AVI approach saves monkeys with Ebola

A new approach from AVI BioPharma was successful in helping save monkeys already infected with the Ebola virus--and the animals were protected even when therapeutics were administered one hour after exposure. These results suggest AVI's approach holds promise for treating accidental infections with Ebola and Marburg in laboratory or hospital settings, according to a statement from the U.S. Army Medical Research Institute of Infectious Diseases.

Ebola and Marburg cause hemorrhagic fever with fatality rates as high as 90 percent in humans. While, there are no available vaccines or therapies, scientists are looking with hope at a class of compounds known as antisense phosphorodiamidate morpholino oligomers. The scientists first performed a series of studies with mouse and guinea pig models of Ebola to screen various chemical variations and arrived at a therapy known as AVI-6002, which demonstrated a survival rate of better than 90 percent in animals treated either pre- or post-exposure.

The team then conducted proof of concept studies in which nine rhesus monkeys were challenged with lethal Ebola virus. Treatment with AVI-6002 was initiated 30-60 minutes after exposure; five of eight monkeys survived, while the remaining animal was untreated. Investigators also conducted two similar pilot studies to assess the efficacy of AVI-6003 against the Marburg virus. All 13 infected animals receiving AVI-6003 survived.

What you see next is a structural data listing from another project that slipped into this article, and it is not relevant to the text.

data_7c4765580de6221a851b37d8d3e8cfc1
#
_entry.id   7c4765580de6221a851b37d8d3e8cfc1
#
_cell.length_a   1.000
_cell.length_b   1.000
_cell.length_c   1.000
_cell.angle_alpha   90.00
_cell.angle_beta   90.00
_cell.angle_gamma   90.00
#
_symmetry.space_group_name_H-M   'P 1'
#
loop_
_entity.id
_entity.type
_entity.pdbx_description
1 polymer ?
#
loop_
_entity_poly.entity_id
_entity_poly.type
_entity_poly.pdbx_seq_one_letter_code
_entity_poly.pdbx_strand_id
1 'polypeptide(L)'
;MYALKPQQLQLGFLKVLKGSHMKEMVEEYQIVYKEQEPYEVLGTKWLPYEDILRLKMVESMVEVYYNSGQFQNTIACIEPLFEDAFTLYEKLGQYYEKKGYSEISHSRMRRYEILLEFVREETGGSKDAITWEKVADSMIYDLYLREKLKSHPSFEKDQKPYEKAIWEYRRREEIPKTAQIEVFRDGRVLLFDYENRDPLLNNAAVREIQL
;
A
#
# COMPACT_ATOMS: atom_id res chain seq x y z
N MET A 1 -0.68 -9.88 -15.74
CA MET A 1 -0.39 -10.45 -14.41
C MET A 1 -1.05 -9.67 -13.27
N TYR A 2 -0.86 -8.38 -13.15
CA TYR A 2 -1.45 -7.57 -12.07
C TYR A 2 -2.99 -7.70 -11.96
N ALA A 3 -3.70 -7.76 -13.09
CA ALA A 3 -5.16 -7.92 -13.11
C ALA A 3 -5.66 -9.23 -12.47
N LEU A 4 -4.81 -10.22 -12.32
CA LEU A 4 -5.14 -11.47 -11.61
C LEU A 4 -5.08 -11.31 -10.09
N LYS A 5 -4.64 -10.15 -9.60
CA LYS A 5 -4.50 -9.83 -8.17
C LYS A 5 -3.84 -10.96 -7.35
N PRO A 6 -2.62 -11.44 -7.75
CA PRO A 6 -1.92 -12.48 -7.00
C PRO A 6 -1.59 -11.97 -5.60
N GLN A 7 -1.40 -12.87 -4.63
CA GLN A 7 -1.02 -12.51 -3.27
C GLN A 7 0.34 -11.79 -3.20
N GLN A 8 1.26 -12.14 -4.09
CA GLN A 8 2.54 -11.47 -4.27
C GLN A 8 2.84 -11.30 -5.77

"This report of successful early post-exposure treatment of filovirus hemorrhagic fever is significant on its own," says Colonel John Skvorak, USAMRIID commander. "But the drug characteristics of these PMOs also support investigation of potentially broader therapeutic applications." The INDs for AVI-6002 and AVI-6003 have been submitted to the FDA, and they are now open to proceed with clinical trials.

Although the results are "a potentially important proof of concept," researchers are "a long way from a product that can be used with confidence against human infections," says virologist Alan Schmaljohn of the University of Maryland School of Medicine, who was not involved in the research, as quoted by the LA Times. He also cautioned that the drugs were given within an hour after infection and that they could be much less effective later in the course of the disease or against a more aggressive strains. But, as the paper notes, the drugs represent the hope against two viruses that can be used by bioterrorists. 

- see the USAMRIID release
- check out the report in Nature Medicine
-
here's the LA Times report
- get more from Reuters

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